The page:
Welcome to the ScoutWiki Network

Spare Time Activities/Fire without matches

From ScoutWiki, For Everyone, Everywhere involved with Scouting and Guiding...
Jump to: navigation, search
Spare Time Activities: Foreword 1 2 3 4 5 6 7 8 9 10 11 12 13 14 15 16 17 18 19 20 21 22 23 24 25

Fire without matches

Sparetime-4 1.jpg
Sparetime-4 2.jpg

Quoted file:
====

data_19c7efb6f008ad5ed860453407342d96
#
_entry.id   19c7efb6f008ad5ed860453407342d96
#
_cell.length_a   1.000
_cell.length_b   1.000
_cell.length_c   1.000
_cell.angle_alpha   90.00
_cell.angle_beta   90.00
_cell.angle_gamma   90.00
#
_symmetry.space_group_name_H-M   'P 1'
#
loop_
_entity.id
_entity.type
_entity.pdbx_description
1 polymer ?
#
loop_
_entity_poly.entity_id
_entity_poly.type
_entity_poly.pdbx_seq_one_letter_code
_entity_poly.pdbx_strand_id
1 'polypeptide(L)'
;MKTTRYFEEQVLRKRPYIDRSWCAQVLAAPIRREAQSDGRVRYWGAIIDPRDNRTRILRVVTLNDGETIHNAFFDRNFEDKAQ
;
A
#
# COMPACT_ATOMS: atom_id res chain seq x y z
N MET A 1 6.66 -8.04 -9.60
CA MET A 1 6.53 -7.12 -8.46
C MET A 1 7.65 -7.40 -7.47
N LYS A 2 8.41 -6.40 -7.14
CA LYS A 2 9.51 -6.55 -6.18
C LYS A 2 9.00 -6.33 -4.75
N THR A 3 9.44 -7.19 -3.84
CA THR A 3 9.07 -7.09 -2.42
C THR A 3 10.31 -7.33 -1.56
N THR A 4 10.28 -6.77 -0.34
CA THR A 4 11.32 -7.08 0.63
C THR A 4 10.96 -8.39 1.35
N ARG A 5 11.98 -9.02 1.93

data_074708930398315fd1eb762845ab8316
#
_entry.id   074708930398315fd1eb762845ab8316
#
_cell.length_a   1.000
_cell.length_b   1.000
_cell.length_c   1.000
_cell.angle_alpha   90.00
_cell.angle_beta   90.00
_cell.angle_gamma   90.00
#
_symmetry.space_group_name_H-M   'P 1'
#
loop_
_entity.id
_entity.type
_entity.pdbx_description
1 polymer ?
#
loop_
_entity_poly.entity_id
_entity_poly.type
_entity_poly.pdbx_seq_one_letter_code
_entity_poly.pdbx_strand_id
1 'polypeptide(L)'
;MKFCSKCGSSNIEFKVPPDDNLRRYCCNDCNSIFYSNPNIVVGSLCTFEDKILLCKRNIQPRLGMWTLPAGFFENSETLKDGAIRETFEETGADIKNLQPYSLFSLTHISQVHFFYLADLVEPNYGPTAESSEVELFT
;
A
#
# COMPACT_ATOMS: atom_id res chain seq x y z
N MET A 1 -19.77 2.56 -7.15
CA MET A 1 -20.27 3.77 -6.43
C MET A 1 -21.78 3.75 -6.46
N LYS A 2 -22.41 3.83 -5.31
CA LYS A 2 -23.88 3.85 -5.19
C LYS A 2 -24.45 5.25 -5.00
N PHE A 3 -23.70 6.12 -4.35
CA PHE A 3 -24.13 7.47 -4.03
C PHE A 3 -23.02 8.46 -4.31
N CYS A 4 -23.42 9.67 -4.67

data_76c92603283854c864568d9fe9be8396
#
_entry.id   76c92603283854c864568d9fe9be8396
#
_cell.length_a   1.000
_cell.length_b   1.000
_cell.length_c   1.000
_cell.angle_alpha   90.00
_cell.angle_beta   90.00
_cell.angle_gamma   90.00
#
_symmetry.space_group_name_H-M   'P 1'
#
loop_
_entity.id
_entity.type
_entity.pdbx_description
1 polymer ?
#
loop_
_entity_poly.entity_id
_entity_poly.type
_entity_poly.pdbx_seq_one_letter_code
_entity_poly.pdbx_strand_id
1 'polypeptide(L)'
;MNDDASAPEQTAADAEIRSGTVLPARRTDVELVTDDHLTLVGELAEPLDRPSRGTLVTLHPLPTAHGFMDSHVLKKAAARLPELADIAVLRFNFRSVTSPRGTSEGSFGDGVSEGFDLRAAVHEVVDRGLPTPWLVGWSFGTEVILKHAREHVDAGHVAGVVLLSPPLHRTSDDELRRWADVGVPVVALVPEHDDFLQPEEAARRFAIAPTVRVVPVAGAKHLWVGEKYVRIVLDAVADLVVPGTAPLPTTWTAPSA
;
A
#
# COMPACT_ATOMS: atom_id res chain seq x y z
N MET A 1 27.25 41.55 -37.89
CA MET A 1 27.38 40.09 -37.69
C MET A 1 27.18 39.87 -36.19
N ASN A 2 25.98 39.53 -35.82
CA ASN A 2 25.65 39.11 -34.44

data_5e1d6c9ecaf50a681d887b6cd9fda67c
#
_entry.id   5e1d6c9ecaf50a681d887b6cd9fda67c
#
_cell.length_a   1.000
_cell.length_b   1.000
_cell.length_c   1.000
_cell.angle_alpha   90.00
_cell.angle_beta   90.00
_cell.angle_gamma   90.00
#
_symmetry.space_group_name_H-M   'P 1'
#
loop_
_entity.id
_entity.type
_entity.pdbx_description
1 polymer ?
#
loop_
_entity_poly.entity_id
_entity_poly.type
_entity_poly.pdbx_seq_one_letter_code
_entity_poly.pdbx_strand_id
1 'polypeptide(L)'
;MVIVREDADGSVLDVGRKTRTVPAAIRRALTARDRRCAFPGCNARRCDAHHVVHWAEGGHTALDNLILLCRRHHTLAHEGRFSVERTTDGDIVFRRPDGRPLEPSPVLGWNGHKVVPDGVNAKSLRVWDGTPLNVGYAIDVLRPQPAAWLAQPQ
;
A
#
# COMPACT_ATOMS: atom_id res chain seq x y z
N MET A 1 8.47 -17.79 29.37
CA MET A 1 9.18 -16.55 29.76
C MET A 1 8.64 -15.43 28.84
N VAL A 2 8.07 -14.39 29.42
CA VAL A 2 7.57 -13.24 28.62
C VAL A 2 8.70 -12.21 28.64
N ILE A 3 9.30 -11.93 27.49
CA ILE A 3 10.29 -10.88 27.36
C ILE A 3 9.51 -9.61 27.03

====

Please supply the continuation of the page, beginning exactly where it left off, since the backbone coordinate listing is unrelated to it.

SUPPOSE we start on fire by friction as our first Esses Toe Ac. It’s easy enough if you first of all get the right kind of materials and then know how to use them. Now if you are half the Scout we take you for you won’t buy your fire- making outfit from some Scout “shop,” but get down to it and make it yourself, and the first question is, “What kind of wood shall I use?” Well, there is no need to import tamarac or balsam fir or any other foreign wood, for it can be done just as well with our native woods, such as elm, sycamore or willow. In point of fact, the writer has made fire with an old broomstick and a bit of a Tate sugar-box, so it doesn’t really much matter. All you have to remember is that the wood you use must not be too hard or too full of resin to prevent it crumbling a little when friction is applied, and by far the best wood of this kind is elm. If you are lucky enough to find a dead elm tree fallen over and can get permission to cut off a few pieces from the stump you have got the best possible wood, but if not a few pence will purchase plenty of odd pieces of elm from a friendly undertaker or carpenter, and these will do just as well.